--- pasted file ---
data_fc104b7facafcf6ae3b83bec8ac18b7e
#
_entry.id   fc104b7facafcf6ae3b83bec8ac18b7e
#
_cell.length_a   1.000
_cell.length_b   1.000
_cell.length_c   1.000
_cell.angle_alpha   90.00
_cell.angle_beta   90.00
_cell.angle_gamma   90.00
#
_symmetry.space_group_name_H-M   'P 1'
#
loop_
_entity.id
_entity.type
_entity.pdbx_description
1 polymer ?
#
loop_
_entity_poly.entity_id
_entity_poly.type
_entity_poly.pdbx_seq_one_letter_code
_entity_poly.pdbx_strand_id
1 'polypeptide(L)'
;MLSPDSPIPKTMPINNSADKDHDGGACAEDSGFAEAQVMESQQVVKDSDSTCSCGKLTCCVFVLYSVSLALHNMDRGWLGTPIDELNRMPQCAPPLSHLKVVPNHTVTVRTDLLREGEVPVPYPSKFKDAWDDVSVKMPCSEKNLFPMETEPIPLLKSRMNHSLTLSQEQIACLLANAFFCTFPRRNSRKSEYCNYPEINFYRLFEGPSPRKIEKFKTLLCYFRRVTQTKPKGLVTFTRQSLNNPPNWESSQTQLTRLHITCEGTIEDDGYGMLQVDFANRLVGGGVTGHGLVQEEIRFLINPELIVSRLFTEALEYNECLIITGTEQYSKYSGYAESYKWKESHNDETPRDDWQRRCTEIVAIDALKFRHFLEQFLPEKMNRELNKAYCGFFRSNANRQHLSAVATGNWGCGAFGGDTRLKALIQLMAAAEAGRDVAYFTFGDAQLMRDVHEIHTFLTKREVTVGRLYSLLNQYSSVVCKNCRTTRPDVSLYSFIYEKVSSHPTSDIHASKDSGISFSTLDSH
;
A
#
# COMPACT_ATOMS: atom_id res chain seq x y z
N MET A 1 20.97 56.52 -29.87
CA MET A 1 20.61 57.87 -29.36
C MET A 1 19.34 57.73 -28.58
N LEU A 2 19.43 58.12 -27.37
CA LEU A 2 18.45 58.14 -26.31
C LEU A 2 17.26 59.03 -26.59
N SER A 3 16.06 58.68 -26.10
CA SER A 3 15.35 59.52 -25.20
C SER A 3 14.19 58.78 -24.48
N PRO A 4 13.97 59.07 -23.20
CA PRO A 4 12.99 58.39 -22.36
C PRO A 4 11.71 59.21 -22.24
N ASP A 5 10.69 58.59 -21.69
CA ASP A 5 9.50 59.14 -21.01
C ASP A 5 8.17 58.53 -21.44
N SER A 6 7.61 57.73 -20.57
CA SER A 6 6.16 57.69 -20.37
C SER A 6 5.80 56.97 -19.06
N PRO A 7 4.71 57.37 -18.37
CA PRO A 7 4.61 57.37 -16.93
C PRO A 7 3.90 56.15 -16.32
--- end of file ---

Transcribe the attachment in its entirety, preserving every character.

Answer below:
data_fc104b7facafcf6ae3b83bec8ac18b7e
#
_entry.id   fc104b7facafcf6ae3b83bec8ac18b7e
#
_cell.length_a   1.000
_cell.length_b   1.000
_cell.length_c   1.000
_cell.angle_alpha   90.00
_cell.angle_beta   90.00
_cell.angle_gamma   90.00
#
_symmetry.space_group_name_H-M   'P 1'
#
loop_
_entity.id
_entity.type
_entity.pdbx_description
1 polymer ?
#
loop_
_entity_poly.entity_id
_entity_poly.type
_entity_poly.pdbx_seq_one_letter_code
_entity_poly.pdbx_strand_id
1 'polypeptide(L)'
;MLSPDSPIPKTMPINNSADKDHDGGACAEDSGFAEAQVMESQQVVKDSDSTCSCGKLTCCVFVLYSVSLALHNMDRGWLGTPIDELNRMPQCAPPLSHLKVVPNHTVTVRTDLLREGEVPVPYPSKFKDAWDDVSVKMPCSEKNLFPMETEPIPLLKSRMNHSLTLSQEQIACLLANAFFCTFPRRNSRKSEYCNYPEINFYRLFEGPSPRKIEKFKTLLCYFRRVTQTKPKGLVTFTRQSLNNPPNWESSQTQLTRLHITCEGTIEDDGYGMLQVDFANRLVGGGVTGHGLVQEEIRFLINPELIVSRLFTEALEYNECLIITGTEQYSKYSGYAESYKWKESHNDETPRDDWQRRCTEIVAIDALKFRHFLEQFLPEKMNRELNKAYCGFFRSNANRQHLSAVATGNWGCGAFGGDTRLKALIQLMAAAEAGRDVAYFTFGDAQLMRDVHEIHTFLTKREVTVGRLYSLLNQYSSVVCKNCRTTRPDVSLYSFIYEKVSSHPTSDIHASKDSGISFSTLDSH
;
A
#
# COMPACT_ATOMS: atom_id res chain seq x y z
N MET A 1 20.97 56.52 -29.87
CA MET A 1 20.61 57.87 -29.36
C MET A 1 19.34 57.73 -28.58
N LEU A 2 19.43 58.12 -27.37
CA LEU A 2 18.45 58.14 -26.31
C LEU A 2 17.26 59.03 -26.59
N SER A 3 16.06 58.68 -26.10
CA SER A 3 15.35 59.52 -25.20
C SER A 3 14.19 58.78 -24.48
N PRO A 4 13.97 59.07 -23.20
CA PRO A 4 12.99 58.39 -22.36
C PRO A 4 11.71 59.21 -22.24
N ASP A 5 10.69 58.59 -21.69
CA ASP A 5 9.50 59.14 -21.01
C ASP A 5 8.17 58.53 -21.44
N SER A 6 7.61 57.73 -20.57
CA SER A 6 6.16 57.69 -20.37
C SER A 6 5.80 56.97 -19.06
N PRO A 7 4.71 57.37 -18.37
CA PRO A 7 4.61 57.37 -16.93
C PRO A 7 3.90 56.15 -16.32